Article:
For some people, quitting social media cold turkey could be the most effective way to escape their addictive clutches. Facebook doesn't want to lose users getting exhausted from reading their friends' rants and raves, though, so it has launched new time management tools for its applications in hopes that they'll limit their own usage without leaving entirely. The platform's new activity dashboard will display how much time you spend browsing Facebook and Instagram on average every day of the week.
You might think you're only spending a few minutes reading friends' status update and looking at celebrities' vacation pics, but if you tend to check back every hour or so, those minutes will add up. The dashboard is far from perfect -- it will only show your daily average for that particular device -- but it could give you that much-needed reality check. Once you see that you've been wasting way too much time on social media, you can use the company's other new tools to rein that growing addiction in.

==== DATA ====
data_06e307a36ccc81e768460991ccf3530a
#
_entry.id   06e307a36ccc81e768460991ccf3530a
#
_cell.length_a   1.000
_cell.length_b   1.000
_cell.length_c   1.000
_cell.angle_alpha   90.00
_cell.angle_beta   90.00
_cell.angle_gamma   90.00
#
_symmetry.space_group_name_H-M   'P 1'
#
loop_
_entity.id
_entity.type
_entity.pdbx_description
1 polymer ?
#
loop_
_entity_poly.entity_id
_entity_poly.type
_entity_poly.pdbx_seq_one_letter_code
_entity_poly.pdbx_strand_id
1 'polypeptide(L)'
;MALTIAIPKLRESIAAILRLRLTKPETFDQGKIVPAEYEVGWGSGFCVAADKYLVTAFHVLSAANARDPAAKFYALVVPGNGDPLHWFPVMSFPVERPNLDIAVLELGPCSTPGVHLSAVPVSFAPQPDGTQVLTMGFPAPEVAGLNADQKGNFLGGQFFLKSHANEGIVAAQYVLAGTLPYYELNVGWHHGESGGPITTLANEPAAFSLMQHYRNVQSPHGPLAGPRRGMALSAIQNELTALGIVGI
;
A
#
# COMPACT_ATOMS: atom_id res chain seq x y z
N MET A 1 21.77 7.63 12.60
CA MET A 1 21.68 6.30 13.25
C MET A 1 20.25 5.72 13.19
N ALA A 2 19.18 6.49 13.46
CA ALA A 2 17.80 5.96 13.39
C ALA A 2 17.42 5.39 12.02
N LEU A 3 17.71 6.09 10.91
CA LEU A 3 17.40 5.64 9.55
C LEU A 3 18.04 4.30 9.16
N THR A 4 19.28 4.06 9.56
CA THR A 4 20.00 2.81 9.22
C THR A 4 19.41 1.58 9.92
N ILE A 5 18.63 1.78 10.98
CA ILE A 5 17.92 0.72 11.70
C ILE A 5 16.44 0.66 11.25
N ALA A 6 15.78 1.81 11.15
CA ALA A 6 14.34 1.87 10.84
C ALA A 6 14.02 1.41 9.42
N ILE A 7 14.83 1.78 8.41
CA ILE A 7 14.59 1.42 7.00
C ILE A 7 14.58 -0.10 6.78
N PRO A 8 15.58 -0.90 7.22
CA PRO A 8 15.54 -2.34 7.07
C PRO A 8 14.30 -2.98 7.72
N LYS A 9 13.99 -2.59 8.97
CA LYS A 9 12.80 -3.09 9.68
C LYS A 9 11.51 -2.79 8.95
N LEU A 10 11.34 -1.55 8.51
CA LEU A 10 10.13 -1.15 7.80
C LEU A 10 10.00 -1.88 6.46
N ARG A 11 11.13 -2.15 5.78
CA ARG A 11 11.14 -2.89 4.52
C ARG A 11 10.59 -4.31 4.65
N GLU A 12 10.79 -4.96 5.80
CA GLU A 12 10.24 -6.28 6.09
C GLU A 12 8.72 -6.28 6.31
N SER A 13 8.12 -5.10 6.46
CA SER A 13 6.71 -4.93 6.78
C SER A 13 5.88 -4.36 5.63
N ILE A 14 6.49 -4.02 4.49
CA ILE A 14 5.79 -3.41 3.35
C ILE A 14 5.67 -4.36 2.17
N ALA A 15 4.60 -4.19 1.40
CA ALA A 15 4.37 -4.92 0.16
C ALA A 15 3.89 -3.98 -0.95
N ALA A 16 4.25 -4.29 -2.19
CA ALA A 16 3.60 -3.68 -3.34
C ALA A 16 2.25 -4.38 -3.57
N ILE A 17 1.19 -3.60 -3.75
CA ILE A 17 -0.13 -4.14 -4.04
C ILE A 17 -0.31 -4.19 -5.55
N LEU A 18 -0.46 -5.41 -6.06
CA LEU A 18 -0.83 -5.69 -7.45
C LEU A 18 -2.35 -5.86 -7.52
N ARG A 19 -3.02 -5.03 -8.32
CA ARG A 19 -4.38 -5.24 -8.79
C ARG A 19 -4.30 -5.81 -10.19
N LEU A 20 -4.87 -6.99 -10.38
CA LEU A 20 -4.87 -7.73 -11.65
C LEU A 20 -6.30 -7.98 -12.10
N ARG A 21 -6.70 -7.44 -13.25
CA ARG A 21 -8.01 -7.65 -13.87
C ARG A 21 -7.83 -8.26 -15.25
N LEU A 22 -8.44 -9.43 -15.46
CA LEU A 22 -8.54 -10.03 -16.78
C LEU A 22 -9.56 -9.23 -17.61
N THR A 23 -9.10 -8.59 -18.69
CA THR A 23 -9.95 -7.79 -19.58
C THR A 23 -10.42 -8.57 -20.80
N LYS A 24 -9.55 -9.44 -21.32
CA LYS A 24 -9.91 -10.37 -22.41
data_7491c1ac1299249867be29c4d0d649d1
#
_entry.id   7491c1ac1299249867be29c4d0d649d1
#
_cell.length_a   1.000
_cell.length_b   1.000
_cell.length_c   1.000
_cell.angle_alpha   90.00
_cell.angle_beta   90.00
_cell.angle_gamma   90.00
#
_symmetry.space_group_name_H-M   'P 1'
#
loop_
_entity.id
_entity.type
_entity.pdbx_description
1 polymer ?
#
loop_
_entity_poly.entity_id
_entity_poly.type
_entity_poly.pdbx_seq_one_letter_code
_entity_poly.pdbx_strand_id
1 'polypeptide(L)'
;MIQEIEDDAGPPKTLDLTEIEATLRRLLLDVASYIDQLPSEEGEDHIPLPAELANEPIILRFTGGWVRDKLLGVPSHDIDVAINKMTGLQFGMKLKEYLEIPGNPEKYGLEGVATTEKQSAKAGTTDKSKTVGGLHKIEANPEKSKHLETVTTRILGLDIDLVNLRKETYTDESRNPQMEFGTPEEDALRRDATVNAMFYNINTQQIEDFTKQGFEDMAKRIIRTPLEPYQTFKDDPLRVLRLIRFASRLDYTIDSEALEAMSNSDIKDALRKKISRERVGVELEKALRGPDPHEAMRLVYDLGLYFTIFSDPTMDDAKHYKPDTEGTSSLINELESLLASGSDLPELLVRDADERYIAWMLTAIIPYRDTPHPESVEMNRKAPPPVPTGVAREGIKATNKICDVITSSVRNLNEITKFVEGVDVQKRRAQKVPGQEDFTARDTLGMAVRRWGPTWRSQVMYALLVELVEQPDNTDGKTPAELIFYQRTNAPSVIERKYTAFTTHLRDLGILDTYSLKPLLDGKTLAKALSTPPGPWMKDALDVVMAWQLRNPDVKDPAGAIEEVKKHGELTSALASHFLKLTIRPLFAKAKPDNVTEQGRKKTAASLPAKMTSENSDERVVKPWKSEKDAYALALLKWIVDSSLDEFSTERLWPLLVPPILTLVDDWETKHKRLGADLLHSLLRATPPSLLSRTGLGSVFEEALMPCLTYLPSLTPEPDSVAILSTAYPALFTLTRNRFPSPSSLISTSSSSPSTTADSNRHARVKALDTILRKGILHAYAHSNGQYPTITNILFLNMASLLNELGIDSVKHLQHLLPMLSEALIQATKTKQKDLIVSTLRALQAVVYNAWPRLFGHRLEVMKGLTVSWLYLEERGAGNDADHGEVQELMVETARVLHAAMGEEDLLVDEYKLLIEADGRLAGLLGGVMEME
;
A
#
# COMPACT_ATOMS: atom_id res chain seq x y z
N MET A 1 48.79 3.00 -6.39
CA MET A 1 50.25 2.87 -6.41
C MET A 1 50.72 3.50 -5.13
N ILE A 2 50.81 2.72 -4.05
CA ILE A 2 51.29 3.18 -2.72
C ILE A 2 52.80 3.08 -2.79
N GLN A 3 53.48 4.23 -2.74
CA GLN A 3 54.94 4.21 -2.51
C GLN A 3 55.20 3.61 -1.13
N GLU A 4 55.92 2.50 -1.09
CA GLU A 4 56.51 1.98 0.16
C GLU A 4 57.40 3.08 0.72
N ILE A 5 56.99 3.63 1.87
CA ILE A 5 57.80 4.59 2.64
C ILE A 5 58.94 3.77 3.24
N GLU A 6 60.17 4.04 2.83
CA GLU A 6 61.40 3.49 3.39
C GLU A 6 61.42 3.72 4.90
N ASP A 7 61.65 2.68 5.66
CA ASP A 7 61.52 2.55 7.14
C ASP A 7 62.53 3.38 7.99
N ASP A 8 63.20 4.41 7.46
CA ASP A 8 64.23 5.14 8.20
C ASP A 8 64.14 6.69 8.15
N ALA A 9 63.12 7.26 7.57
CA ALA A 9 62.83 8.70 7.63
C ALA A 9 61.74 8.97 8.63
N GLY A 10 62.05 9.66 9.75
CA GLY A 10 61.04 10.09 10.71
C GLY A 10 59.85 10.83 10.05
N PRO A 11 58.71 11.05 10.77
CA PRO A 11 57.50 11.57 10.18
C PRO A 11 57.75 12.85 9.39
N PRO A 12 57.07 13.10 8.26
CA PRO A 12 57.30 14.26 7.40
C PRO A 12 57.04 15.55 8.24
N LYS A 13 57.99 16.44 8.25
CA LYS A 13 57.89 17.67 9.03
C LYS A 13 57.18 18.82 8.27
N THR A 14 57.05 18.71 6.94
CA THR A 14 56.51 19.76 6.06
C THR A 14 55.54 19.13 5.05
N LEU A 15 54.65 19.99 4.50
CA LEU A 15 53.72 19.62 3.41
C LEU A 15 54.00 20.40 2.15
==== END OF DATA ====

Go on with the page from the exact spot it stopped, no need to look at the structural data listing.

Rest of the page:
One of them gives you a way to set a time limit for your Facebook and Insta browsing. If you only want to allow yourself an hour on Facebook or Instagram per day, for instance, simply set that as your limit, and you'll get a notification when you hit it. You can also easily mute push notifications from within the new "Your Activity" panel to prevent those enticing mentions from showing up on your lock screen.
Facebook developed these tools in collaboration with leading mental health experts and organizations. The company hopes they can give users more control over the time they spend on its social networking apps and "also foster conversations between parents and teens about the online habits that are right for them." Facebook says it's rolling them out "soon," but didn't say when and where they'll be available exactly. When they do roll out, though, you'll be able to access them by going to Settings on either app. They're under "Your Activity" on Instagram and "Your Time on Facebook" on the social network's main application.